First published on http://www.mediauodate.co.za in November 2015
How do you know a writer has been smacked by the proverbial ‘block’? Their screen is left blank and a brew of used coffee cups is left in their wake. The main reason writers block often strikes is that a strong enough story idea has not formed, leaving writers’ index fingers fixed to the backspace key or avoiding the work altogether.
By Remy Raitt
And this goes for writing across the board; fiction, media work, advertising and even academia. Without a solid story idea, it’s incredibly hard to produce a piece of well-formed and compelling content.
Author, copywriter and columnist, Paige Nick, says developing story ideas is a habit you need to train yourself into. “I work in three different types of media; advertising, columns and books, and they are all quite different, but I still draw on the same sorts of experiences and similar techniques, each just uses a slightly different muscle. It’s like walking up a hill, but backwards, you’re still walking, you’re just using a different skill to accomplish the walk.”
These techniques differ from writer to writer, and yet many wordsmiths rely on the same sources to sprout excellent ideas, which in turn become excellent pieces of writing.
“A lot of ideas are garnered from what’s trending and taking up a lot of mental space online and in the public opinion, or using topical issues as ‘hooks’ for other, more ‘evergreen’ issues,” says Your Familyonline editor and freelance feature writer, Samantha Steele. She says her first port-of-call is usually the internet.
“I am a voracious online reader and consumer of social media, and it is through reading that ideas will come, and also through awareness of what issues bother you, and what issues bother or interest your friends and family and deriving ideas from there,” she says.
Bury your nose
Steele stresses that reading is an essential part of any journalists’ job; “reading will sow the seeds for ideas to grow at a later stage,” she says. Deputy lifestyle editor of The Myanmar Times, Brice O’Connell, couldn’t agree more. “Magazines from around the world, especially neighbouring countries, give us loads of ideas for new features or small stories,” he explains.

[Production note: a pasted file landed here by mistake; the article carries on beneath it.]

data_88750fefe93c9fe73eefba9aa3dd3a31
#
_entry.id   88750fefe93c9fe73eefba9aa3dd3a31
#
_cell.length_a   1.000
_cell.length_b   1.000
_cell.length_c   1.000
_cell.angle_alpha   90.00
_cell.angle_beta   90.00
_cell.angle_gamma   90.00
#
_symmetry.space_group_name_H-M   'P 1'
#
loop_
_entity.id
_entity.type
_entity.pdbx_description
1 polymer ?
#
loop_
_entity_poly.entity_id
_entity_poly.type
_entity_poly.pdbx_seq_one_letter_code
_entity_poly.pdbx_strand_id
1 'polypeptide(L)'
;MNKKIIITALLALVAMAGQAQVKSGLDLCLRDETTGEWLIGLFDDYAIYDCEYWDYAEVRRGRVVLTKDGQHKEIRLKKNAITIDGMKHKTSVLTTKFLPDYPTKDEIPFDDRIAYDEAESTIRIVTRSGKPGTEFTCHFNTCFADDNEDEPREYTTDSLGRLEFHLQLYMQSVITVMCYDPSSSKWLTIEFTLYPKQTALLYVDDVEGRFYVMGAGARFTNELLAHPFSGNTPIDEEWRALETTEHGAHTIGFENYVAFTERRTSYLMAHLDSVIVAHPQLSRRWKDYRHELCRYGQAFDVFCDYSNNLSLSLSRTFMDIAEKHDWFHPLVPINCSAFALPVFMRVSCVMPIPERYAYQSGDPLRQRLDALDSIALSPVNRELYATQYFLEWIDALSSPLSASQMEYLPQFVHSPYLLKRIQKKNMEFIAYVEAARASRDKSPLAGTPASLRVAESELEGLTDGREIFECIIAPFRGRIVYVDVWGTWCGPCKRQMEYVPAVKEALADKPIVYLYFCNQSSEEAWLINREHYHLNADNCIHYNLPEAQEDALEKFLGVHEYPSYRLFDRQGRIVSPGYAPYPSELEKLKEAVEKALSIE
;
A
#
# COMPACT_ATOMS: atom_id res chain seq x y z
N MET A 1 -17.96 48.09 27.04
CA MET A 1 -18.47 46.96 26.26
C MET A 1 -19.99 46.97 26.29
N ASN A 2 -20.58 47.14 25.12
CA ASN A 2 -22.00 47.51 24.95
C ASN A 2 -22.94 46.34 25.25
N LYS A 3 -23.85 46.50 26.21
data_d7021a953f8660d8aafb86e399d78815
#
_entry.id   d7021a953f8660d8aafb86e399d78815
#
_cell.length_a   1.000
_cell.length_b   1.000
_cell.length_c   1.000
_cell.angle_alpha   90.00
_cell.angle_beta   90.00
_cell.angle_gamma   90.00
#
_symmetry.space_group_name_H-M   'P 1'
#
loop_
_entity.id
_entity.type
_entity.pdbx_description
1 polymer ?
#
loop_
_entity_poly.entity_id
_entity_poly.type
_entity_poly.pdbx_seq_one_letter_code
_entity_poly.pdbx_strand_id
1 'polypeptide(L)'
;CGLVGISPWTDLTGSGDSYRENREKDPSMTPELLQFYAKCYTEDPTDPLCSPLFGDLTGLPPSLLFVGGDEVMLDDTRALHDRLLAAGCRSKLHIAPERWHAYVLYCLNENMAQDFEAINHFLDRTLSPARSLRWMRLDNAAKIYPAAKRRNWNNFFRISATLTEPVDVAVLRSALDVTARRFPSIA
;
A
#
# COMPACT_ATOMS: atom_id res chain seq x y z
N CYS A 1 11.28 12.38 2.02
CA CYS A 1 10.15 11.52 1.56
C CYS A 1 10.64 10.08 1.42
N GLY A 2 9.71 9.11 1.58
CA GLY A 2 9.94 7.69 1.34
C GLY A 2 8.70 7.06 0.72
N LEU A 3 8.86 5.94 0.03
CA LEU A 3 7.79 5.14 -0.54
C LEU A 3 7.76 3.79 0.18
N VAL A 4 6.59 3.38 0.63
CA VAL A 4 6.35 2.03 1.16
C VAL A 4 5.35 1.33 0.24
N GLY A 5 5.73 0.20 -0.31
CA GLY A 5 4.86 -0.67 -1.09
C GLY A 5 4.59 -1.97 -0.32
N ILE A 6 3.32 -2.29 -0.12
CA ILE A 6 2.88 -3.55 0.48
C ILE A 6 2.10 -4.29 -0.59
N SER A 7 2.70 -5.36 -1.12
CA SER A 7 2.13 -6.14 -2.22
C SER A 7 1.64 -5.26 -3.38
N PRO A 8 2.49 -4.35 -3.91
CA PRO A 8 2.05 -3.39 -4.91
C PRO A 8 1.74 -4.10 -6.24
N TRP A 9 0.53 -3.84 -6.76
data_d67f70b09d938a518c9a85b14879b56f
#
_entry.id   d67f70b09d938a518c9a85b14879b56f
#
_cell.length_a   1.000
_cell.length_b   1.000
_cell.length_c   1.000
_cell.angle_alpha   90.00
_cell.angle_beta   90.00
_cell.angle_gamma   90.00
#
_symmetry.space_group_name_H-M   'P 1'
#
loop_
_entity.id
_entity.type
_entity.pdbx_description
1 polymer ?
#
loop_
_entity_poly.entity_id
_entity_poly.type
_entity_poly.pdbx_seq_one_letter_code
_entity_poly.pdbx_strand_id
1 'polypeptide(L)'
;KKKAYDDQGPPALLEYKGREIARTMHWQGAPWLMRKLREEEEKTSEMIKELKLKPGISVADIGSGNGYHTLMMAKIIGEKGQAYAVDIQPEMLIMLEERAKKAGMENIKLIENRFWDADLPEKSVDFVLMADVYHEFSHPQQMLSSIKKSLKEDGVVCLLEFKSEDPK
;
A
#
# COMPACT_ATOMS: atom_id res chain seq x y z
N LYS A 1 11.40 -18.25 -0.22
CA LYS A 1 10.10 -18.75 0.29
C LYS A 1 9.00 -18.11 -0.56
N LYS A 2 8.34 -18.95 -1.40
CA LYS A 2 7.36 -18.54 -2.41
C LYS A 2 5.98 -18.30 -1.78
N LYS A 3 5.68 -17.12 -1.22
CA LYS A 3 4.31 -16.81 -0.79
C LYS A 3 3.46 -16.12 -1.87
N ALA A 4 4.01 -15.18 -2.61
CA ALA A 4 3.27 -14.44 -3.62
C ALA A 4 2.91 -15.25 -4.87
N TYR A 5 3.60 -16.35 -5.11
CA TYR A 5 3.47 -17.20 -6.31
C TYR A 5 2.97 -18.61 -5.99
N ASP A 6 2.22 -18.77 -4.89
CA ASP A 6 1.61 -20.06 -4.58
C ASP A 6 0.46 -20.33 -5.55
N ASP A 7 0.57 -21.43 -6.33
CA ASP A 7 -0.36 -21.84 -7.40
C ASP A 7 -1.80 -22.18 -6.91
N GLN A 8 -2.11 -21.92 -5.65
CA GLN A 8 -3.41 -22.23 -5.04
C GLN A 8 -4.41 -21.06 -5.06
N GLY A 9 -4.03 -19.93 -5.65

Or get your chin wagging
“As a creative person, you have to fill your tank all the time, this is done by being out in the world,” says Nick. “All the knowledge inside of you is finite and if you use it all up, you’ll be empty. We are social commentators; so we need commentary,” she explains. And although writers aren’t typically known as the most social of sorts, Nick says, conversations or even eavesdropping can make excellent sources of story ideas.
Take with two hands
Writers, particularly journalists, are often inundated with pitches from readers or PR practitioners. O’Connell says the majority of his newspaper’s stories are born through contributions. “There are so many great organisations and representatives here that we never lack a good story source,” he says. Steele says she experiences this too, although often the ideas that are delivered need a little bit more spit to make them shine. “As one becomes better known as a freelancer, and as your work starts to speak for you, people begin to approach you,” she says.
“PRs are in constant contact with dozens of mails a day and though ideas come from there for the website which needs constant, short articles, it is rare that a strong freelance features idea will.”
Nick says the most important thing is to always be on the lookout. “I’m always stealing from life, I’m the ultimate thief,” she says. “And through this process I’m always building a couple of columns in my mind all at the same time.”
Breathe, then begin
Nick goes on to say the best incubator for story ideas is a relaxed mind. “Instead of stressing, just sit down and write. It often comes to you then. If you procrastinate, nothing can actually start happening. If you just start it, you can stop obsessing.”
Are you a writer? How do you come up with story ideas? Tell us in the comments section below.